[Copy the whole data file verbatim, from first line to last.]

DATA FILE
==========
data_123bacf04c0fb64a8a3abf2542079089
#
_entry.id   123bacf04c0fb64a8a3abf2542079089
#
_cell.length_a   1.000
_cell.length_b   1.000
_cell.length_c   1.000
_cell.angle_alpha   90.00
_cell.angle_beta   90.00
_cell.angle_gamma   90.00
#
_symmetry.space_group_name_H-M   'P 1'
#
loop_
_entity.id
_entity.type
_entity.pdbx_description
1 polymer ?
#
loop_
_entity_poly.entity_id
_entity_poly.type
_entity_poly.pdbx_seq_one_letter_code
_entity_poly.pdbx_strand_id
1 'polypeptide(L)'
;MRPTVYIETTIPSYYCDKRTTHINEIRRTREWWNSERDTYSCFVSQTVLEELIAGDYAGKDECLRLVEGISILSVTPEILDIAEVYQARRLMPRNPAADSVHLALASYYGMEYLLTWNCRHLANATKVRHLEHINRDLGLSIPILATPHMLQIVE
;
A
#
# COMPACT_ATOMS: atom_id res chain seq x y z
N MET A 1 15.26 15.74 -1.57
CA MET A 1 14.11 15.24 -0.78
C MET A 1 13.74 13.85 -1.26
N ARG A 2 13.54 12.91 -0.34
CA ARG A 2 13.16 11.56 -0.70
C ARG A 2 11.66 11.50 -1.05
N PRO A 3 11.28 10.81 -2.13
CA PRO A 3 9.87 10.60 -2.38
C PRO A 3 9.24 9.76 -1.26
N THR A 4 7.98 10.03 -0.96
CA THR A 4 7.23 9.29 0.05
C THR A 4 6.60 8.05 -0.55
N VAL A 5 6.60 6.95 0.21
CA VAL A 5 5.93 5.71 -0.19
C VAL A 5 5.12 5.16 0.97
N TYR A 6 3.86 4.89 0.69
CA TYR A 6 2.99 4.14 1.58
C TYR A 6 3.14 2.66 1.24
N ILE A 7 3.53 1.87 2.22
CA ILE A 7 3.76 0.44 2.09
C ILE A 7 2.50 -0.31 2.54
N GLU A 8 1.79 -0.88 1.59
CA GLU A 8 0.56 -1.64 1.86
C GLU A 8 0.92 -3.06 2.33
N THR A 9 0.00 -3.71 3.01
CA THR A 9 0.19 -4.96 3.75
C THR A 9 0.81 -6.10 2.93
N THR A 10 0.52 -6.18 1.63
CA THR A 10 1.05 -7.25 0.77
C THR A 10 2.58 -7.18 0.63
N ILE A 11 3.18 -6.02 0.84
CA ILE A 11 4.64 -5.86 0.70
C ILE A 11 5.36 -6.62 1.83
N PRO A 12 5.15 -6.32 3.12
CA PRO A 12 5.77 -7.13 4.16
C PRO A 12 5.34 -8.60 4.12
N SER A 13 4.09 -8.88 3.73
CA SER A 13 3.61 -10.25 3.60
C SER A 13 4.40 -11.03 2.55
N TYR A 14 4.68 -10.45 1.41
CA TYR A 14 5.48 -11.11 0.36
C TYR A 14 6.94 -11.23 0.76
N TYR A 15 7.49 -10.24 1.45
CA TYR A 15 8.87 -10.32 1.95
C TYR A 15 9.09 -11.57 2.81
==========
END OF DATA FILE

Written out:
data_123bacf04c0fb64a8a3abf2542079089
#
_entry.id   123bacf04c0fb64a8a3abf2542079089
#
_cell.length_a   1.000
_cell.length_b   1.000
_cell.length_c   1.000
_cell.angle_alpha   90.00
_cell.angle_beta   90.00
_cell.angle_gamma   90.00
#
_symmetry.space_group_name_H-M   'P 1'
#
loop_
_entity.id
_entity.type
_entity.pdbx_description
1 polymer ?
#
loop_
_entity_poly.entity_id
_entity_poly.type
_entity_poly.pdbx_seq_one_letter_code
_entity_poly.pdbx_strand_id
1 'polypeptide(L)'
;MRPTVYIETTIPSYYCDKRTTHINEIRRTREWWNSERDTYSCFVSQTVLEELIAGDYAGKDECLRLVEGISILSVTPEILDIAEVYQARRLMPRNPAADSVHLALASYYGMEYLLTWNCRHLANATKVRHLEHINRDLGLSIPILATPHMLQIVE
;
A
#
# COMPACT_ATOMS: atom_id res chain seq x y z
N MET A 1 15.26 15.74 -1.57
CA MET A 1 14.11 15.24 -0.78
C MET A 1 13.74 13.85 -1.26
N ARG A 2 13.54 12.91 -0.34
CA ARG A 2 13.16 11.56 -0.70
C ARG A 2 11.66 11.50 -1.05
N PRO A 3 11.28 10.81 -2.13
CA PRO A 3 9.87 10.60 -2.38
C PRO A 3 9.24 9.76 -1.26
N THR A 4 7.98 10.03 -0.96
CA THR A 4 7.23 9.29 0.05
C THR A 4 6.60 8.05 -0.55
N VAL A 5 6.60 6.95 0.21
CA VAL A 5 5.93 5.71 -0.19
C VAL A 5 5.12 5.16 0.97
N TYR A 6 3.86 4.89 0.69
CA TYR A 6 2.99 4.14 1.58
C TYR A 6 3.14 2.66 1.24
N ILE A 7 3.53 1.87 2.22
CA ILE A 7 3.76 0.44 2.09
C ILE A 7 2.50 -0.31 2.54
N GLU A 8 1.79 -0.88 1.59
CA GLU A 8 0.56 -1.64 1.86
C GLU A 8 0.92 -3.06 2.33
N THR A 9 0.00 -3.71 3.01
CA THR A 9 0.19 -4.96 3.75
C THR A 9 0.81 -6.10 2.93
N THR A 10 0.52 -6.18 1.63
CA THR A 10 1.05 -7.25 0.77
C THR A 10 2.58 -7.18 0.63
N ILE A 11 3.18 -6.02 0.84
CA ILE A 11 4.64 -5.86 0.70
C ILE A 11 5.36 -6.62 1.83
N PRO A 12 5.15 -6.32 3.12
CA PRO A 12 5.77 -7.13 4.16
C PRO A 12 5.34 -8.60 4.12
N SER A 13 4.09 -8.88 3.73
CA SER A 13 3.61 -10.25 3.60
C SER A 13 4.40 -11.03 2.55
N TYR A 14 4.68 -10.45 1.41
CA TYR A 14 5.48 -11.11 0.36
C TYR A 14 6.94 -11.23 0.76
N TYR A 15 7.49 -10.24 1.45
CA TYR A 15 8.87 -10.32 1.95
C TYR A 15 9.09 -11.57 2.81